While these syndromes have abormal nails, nail patella syndrome may be separated by the presence of the characteristic triangular lunulae. Additionally, these other syndromes demonstrate other distinct features including distinctive facial dysmorphisms.

Who is at Risk for Developing this Disease?

Since nail patella Syndrome is transmitted in an autosomal dominant fashion, those with affected family members are at risk. The incidence of nail patella syndrome has been reported to be approximately 1 in 50,000. Some cases may go unrecognized because of a mild phenotype. Patients with spontaneous mutations have also been reported, so lack of a family history of the disorder should not exclude nail patella syndrome from consideration.

What is the Cause of the Disease?

Etiology

Pathophysiology

The LMX1B gene is mutated in nail patella syndrome. This gene encodes the transcription factor LMX1B, which is involved in the normal development of the limb as well as the early formation of the glomerular basement membrane. It serves a fundamental role in pattern formation during verebrate limb development and developement of the kidney.

Systemic Implications and Complications

The most serious issue that can be lethal in nail patella syndrome is renal failure. The pathophysiology for this issue involves a defect in the glomerular basement membrane. The first sign of renal involvement is most commonly proteinuria, which can also occur with hematuria. The proteinuria can be present at birth, or later, and can also be intermittent. Pregnancy can cause the onset or worsening of renal dysfunction, and can be associated with pre-eclampsia.

In the study of 123 patients with the syndrome, the mean age that renal involvement was detected was 21.7 years, and renal failure occurred in 3% of patients. The course of renal dysfunction is variable, but it can progress to nephrotic syndrome, nephritis, and renal failure.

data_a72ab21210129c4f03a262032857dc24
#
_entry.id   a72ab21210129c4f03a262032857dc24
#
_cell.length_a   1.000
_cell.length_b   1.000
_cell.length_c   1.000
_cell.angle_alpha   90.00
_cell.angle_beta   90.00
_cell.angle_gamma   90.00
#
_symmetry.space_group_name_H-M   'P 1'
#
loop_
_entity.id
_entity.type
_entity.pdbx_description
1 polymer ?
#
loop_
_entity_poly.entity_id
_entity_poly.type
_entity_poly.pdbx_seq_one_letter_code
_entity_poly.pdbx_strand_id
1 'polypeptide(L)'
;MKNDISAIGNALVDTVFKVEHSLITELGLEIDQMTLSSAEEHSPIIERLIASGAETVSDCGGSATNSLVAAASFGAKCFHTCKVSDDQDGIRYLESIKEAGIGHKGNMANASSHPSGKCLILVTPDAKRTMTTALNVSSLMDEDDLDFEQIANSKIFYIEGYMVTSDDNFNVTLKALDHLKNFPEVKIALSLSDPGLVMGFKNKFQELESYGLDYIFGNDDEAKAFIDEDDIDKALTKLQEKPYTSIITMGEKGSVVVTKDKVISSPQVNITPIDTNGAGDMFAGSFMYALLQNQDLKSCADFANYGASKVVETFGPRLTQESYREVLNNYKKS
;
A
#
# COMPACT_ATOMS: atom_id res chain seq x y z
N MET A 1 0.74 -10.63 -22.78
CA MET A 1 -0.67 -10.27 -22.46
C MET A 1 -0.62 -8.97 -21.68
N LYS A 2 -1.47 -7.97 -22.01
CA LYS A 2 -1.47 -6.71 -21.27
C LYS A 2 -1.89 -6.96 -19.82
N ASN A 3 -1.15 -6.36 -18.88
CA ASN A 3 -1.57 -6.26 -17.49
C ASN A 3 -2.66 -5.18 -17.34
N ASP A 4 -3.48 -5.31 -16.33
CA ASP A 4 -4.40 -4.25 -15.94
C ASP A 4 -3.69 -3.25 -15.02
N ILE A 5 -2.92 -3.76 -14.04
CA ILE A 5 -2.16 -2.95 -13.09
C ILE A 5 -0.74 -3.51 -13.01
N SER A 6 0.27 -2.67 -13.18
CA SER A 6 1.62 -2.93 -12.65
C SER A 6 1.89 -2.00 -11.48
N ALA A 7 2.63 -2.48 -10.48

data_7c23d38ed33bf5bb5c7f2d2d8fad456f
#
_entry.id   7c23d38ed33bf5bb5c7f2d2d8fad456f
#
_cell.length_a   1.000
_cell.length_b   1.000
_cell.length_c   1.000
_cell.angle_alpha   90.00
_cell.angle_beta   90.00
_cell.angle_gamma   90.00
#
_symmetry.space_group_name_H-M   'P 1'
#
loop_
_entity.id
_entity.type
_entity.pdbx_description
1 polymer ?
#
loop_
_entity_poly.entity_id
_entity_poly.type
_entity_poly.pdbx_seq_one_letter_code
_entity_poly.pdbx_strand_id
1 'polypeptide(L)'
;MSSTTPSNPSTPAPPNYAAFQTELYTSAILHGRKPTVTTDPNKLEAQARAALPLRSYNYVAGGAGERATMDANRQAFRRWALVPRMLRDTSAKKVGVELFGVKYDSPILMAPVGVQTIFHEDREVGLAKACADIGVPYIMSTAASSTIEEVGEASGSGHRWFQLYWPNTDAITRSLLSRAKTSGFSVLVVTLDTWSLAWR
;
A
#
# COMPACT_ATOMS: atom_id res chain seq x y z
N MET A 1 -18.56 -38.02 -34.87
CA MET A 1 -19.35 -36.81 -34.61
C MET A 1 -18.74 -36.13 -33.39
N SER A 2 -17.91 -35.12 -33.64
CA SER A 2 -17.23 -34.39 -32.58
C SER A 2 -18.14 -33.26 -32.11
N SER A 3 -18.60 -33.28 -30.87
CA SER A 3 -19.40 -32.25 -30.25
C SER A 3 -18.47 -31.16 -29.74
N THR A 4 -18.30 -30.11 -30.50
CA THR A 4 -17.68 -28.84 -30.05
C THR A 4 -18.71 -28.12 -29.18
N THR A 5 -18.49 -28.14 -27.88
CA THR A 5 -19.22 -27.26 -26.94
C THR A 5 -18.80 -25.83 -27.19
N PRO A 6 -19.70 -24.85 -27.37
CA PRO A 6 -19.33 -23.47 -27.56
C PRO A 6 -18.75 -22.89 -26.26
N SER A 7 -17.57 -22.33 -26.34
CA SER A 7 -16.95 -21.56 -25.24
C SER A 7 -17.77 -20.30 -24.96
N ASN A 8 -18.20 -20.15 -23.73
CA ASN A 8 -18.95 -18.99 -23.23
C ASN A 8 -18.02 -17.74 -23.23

Glaucoma is a serious issue, and the most frequent type identified is open angle glaucoma. Ocular hypertension can also be seen.

Treatment Options

Interventions will depend on the severity of the different organ systems affected. Renal dysfunction has been treated by transplantation with success.

Optimal Therapeutic Approach for this Disease

From a dermatologic standpoint, the most important interventions would be to secure a diagnosis if not already made, and also to ensure that the patient is followed by appropriate specialists for the more serious systemic aspects of the disorder, including nephrology, opthomology, and orthopedics.

Patient Management

Patient managment should focus on monitoring and prevention of serious complications.

Refer to a nephrologist for annual screening for renal disease from birth. This should include blood pressure and urine analysis. Checking of a urine albumin:creatinine ratio on a first morning urine is preferable to urine analysis dipsticks since it is more sensitive, and corrects for concentration of the urine. Abnormalities should be referred to a nephrologist for follow-up. ACE inhibitors can be helpful in slowing the progression of proteinuria. Chronic use of nonsteroidal antiinflammatory drugs should be avoided because of their effect on kidney function.